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current as of Nov. 1992
If you are one of the millions of Americans who borrows money, buys
items on installment credit, or cosigns for another person's debt,
you may want to know about the Federal Trade Commission's Credit
Practices Rule. The Rule, which became effective March l, l985,
prohibits many creditors from including certain provisions in
consumer credit contracts. It also requires creditors to provide a
written notice to consumers before they cosign obligations for others
about their potential liability if the other person fails to pay.
Finally, it prohibits one method of assessing late charges.
WHAT CONTRACTS ARE COVERED?
The Rule applies to consumer credit contracts offered by finance
companies, retailers (such as auto dealers and furniture and
department stores), and credit unions for any personal purpose except
to buy real estate. It does not apply to banks or bank credit cards;
to savings and loan associations; or to some non-profit
organizations. (However, similar rules for banks -- under the Federal
Reserve Board -- and for savings and loans -- under the Office of
Thrift Supervision -- went into effect January 1, 1986.) The Rule
does not apply to business credit.
WHAT CONTRACT PROVISIONS ARE PROHIBITED?
The Rule prohibits creditors from including certain provisions in
their consumer credit contracts. Specifically, credit contracts no
longer can include provisions that:
* Require you to agree in advance, should the creditor sue you for
non-payment of a debt, to give up your right to be notified of a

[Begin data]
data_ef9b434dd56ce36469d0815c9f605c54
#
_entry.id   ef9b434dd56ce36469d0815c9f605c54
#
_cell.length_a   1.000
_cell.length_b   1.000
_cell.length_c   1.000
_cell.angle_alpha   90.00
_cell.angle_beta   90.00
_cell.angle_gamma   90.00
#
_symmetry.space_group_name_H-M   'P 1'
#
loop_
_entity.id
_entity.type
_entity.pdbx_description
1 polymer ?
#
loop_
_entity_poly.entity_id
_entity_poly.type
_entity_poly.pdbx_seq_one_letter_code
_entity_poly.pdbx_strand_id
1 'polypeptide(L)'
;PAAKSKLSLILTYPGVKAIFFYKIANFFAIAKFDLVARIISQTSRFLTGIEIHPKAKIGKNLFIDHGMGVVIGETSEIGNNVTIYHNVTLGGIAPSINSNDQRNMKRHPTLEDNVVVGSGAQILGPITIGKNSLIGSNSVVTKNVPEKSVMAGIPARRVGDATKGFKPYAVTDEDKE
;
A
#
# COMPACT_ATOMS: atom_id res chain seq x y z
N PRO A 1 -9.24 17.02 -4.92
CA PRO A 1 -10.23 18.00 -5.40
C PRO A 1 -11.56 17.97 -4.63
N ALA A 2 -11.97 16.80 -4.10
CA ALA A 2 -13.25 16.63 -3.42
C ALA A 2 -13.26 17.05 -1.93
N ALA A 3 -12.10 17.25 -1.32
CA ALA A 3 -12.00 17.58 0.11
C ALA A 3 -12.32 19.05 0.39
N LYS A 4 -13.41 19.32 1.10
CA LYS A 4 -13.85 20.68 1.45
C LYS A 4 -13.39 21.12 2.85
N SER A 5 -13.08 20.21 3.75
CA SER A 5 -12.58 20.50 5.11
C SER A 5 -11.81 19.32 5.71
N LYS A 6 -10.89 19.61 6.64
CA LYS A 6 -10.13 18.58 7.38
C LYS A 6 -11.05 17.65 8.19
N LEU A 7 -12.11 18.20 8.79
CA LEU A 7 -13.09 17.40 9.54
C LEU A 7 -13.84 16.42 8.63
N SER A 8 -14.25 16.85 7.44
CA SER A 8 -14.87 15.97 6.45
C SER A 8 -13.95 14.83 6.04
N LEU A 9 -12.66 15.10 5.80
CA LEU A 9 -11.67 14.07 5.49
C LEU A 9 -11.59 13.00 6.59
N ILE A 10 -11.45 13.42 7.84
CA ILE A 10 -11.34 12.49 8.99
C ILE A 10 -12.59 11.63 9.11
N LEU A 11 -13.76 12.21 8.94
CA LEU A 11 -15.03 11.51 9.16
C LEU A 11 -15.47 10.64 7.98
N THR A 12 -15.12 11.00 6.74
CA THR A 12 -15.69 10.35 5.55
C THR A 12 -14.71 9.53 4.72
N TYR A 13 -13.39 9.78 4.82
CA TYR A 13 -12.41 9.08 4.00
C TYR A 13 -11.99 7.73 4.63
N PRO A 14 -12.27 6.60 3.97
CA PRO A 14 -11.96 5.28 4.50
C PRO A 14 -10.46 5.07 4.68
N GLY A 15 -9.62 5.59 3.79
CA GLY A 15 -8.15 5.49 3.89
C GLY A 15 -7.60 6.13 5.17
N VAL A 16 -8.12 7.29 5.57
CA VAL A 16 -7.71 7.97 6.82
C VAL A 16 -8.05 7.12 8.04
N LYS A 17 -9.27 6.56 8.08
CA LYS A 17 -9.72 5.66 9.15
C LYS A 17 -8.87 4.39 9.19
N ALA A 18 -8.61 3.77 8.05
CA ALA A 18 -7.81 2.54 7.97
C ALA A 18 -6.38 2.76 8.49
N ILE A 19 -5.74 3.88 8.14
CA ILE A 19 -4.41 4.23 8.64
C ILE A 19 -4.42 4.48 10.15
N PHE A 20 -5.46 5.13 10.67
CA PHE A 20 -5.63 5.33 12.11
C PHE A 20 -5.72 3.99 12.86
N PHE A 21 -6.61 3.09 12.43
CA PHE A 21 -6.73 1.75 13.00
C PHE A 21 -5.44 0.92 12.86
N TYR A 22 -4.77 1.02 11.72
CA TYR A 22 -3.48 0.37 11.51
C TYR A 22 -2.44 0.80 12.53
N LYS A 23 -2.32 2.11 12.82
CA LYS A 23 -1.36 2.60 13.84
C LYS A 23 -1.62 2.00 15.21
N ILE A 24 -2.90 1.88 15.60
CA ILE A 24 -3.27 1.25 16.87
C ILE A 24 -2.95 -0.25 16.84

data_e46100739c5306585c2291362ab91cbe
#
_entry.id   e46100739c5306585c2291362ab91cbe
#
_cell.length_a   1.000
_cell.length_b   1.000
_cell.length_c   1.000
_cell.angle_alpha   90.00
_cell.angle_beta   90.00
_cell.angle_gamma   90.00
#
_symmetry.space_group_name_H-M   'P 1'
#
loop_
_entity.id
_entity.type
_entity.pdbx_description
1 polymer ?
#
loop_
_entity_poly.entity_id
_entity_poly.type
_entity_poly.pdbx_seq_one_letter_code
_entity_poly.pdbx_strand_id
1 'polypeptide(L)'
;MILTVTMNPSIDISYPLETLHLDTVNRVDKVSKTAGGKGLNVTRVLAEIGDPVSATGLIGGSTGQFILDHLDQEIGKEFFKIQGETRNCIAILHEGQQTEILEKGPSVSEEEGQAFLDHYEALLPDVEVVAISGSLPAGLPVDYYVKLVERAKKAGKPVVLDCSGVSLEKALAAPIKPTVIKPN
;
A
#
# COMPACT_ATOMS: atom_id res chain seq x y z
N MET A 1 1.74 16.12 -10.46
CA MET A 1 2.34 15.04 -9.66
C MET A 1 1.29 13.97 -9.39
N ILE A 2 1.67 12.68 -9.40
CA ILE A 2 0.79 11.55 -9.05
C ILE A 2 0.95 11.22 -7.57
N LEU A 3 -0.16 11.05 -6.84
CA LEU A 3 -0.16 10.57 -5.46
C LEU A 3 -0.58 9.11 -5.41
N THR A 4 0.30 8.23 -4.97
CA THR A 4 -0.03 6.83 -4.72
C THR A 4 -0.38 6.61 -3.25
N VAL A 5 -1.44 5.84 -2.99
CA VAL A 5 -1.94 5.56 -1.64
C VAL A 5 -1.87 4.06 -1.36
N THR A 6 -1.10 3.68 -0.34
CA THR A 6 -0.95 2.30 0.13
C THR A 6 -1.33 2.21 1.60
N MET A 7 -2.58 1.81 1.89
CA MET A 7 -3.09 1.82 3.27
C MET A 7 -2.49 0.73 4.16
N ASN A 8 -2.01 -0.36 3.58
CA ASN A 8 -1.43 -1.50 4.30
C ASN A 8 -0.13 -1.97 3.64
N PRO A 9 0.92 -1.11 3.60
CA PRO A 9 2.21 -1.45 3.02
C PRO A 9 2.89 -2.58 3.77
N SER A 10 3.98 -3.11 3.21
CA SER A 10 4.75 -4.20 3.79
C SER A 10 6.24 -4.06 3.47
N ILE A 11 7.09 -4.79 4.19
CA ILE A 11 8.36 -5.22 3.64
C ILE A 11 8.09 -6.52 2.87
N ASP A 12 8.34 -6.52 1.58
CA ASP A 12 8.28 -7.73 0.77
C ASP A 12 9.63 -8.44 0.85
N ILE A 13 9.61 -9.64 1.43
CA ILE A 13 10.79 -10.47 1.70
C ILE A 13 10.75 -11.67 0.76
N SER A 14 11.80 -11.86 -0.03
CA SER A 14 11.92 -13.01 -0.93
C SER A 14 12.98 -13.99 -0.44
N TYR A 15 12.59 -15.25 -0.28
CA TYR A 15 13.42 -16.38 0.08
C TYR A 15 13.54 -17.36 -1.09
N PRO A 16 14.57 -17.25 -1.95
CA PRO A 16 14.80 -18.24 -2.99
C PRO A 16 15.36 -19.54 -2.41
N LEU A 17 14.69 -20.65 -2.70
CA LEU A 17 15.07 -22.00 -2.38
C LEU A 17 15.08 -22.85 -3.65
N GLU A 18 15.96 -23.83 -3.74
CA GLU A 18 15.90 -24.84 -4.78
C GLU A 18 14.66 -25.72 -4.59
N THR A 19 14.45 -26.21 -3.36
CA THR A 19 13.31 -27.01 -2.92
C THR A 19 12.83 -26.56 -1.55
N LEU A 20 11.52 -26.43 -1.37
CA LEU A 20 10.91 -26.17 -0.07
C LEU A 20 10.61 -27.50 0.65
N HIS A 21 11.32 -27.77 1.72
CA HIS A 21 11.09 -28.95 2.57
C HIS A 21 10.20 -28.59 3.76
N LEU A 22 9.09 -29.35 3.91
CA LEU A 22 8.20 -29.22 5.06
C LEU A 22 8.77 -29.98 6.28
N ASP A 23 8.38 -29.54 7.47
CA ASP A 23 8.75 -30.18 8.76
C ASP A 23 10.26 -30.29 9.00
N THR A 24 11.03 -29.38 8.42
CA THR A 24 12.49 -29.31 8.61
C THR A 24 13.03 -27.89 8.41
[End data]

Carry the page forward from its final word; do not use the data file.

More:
court hearing to present your side of the case or to hire an attorney
to represent you. (These clauses were often called "confessions of
judgment" or "cognovits.")
* Require you to give up your state-law protections that allow you
to keep certain personal belongings even if you do not pay your debt
as agreed. (These clauses were called "waivers of exemption.") State
law generally allows you to keep your home, clothing, dishes, and
other belongings of a fixed minimum value. However, when the debt
incurred is to purchase an item and that item is used as security for
the debt, it is permissible under the Rule for a creditor to
repossess that item.
* Permit you to agree in advance to wage deductions that would pay
the creditor directly if you default on the debt, unless you can
cancel that permission at any time. (These clauses were called "wage
assignments.") However, a wage or payroll deduction plan, through
which you arrange to repay a loan, is a common payment method and is
permissible under the Rule.
* Require you to use as collateral certain household and uniquely
personal items that are of significant value to you but are of little
economic value to a creditor. Such items include appliances, linens,
china, crockery, kitchenware, wedding rings, family photographs,
personal papers, the family Bible, and household pets. (These were
called "household goods security" clauses.) However, if you borrowed
money to buy any of these household or personal items, and use the
items as collateral, the creditor can repossess the purchased item if